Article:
"What prompted this editorial was what I recently read in an
article on ZDNet that reviewed some of the big news at the recent
LinuxWorld conference in New York City. The focus of the article
was mostly GNOME oriented, with special attention paid to Eazel and
their final pre-release of Nautilus and Ximian's upcoming release
of the Red Carpet package manager. In the article, the author
voiced a small complaint about stability in GNOME, and although it
wasn't the focus of the article, the users commenting on the
article took it up as the the main point. The first response to the
article was something along the lines of
"If you want stability, you should have gone to the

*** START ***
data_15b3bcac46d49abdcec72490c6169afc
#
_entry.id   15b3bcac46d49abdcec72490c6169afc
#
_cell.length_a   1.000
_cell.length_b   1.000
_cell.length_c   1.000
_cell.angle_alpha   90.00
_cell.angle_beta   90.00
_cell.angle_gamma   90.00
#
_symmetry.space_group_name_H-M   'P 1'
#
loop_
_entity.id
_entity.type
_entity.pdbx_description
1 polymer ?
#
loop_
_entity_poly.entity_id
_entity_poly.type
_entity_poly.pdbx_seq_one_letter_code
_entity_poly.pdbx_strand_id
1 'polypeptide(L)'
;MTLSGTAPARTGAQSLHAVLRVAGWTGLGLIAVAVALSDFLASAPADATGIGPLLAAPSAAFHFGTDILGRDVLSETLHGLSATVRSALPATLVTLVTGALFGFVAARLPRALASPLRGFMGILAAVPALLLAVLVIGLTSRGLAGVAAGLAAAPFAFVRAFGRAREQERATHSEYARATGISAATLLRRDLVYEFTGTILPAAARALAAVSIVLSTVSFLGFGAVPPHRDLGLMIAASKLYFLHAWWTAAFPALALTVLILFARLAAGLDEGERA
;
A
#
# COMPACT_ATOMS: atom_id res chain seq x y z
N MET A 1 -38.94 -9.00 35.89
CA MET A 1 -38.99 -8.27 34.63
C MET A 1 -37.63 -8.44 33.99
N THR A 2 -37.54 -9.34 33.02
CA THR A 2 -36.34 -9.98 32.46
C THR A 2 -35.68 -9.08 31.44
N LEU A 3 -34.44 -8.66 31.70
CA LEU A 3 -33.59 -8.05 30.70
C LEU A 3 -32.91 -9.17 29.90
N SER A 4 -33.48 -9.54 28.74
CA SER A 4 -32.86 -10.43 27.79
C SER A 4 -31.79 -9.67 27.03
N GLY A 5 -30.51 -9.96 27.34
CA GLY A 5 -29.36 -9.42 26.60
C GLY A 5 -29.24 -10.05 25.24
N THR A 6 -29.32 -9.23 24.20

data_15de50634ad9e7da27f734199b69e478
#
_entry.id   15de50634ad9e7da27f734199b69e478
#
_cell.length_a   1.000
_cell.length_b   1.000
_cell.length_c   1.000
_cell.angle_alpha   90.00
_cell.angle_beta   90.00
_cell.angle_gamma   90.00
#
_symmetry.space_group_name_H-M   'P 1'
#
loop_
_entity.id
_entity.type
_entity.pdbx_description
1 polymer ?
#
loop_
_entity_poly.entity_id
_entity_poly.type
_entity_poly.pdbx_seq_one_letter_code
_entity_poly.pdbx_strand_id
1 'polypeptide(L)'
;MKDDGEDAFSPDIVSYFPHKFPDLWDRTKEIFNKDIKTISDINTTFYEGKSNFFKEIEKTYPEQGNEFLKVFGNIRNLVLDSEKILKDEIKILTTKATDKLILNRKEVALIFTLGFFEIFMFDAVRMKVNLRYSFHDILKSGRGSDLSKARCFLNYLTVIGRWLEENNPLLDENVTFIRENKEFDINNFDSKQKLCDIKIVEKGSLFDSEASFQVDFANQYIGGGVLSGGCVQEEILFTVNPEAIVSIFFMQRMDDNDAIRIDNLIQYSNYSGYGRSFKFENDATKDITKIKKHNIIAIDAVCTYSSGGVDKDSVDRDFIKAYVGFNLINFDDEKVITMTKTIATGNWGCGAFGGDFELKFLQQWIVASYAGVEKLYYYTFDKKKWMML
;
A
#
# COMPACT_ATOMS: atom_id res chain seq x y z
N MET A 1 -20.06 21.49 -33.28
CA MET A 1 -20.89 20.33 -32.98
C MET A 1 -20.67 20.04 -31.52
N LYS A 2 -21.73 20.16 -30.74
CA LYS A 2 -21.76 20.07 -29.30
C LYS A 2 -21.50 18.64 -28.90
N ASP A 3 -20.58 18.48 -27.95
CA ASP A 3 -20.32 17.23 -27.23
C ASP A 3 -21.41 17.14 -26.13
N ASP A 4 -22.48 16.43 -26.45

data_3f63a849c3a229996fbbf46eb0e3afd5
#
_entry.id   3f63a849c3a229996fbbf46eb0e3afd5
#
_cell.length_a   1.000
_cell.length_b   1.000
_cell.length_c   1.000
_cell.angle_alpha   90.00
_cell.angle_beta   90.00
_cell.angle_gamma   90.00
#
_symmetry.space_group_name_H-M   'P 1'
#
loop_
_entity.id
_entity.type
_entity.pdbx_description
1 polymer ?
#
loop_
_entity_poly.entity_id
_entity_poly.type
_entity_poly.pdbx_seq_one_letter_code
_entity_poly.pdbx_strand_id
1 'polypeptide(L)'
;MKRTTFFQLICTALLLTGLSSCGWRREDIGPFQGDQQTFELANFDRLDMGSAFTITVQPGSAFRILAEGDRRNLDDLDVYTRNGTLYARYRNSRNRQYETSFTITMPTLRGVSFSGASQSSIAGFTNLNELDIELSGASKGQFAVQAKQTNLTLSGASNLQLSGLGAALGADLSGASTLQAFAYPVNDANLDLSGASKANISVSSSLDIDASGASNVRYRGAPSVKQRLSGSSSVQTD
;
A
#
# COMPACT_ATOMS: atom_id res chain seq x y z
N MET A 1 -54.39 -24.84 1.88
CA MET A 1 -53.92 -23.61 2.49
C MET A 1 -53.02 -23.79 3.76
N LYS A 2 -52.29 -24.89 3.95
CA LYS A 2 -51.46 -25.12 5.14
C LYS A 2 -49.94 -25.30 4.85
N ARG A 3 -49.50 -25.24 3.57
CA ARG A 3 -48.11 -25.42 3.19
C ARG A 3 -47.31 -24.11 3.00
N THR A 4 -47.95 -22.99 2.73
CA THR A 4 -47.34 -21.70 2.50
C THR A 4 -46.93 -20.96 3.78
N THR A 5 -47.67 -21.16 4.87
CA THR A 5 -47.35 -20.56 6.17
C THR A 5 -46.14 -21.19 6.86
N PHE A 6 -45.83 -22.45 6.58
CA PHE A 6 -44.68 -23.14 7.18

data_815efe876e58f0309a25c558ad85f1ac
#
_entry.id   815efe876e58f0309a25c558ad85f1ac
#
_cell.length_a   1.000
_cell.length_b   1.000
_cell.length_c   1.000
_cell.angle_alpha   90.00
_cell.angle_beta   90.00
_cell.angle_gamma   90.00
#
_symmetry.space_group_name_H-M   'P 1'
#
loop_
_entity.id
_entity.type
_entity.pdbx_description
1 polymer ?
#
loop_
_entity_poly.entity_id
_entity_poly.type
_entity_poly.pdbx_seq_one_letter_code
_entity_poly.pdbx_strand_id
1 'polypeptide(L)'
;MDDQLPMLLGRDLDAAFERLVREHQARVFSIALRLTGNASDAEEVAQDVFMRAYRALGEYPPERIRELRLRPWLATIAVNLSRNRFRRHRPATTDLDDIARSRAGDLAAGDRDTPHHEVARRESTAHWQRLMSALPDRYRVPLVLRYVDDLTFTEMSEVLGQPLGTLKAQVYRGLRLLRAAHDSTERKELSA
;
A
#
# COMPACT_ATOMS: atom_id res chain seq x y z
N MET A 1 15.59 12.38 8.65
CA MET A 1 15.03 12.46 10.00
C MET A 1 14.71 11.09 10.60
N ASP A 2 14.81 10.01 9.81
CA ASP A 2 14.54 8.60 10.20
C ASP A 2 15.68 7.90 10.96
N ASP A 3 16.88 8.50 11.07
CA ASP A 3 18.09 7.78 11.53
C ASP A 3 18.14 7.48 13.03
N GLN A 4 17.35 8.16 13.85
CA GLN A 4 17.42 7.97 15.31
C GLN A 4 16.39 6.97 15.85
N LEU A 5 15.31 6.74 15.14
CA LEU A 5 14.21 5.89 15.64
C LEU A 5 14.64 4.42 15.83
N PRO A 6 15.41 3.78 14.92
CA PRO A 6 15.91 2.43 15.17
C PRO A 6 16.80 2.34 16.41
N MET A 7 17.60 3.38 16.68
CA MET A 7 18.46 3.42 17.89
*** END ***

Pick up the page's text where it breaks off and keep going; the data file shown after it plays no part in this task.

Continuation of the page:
KDE booth. KDE is years ahead of GNOME in features and stability,
just try it and see."
"And other replies chimed in with similar sentiments, albeit
maybe less eloquently put. ("KDE rulez!" is hardly an editorial
response.) But after reading a few of these comments, I started
thinking about my KDE 2.0 upgrade experience, and scratching my
head in bewilderment."
"I remember when Helix Code, now Ximian was formed and they
released the first version of their tools packaged with GNOME 1.2.
This was back in March of 2000, and I was truly impressed with how
soothly the installation went. In fact, I wrote an article to that
effect, that this was the way things should work when you upgrade
"We've now gotten to mid-February 2001, more than 11 months
later, and my question is this: is KDE paying any attention?"
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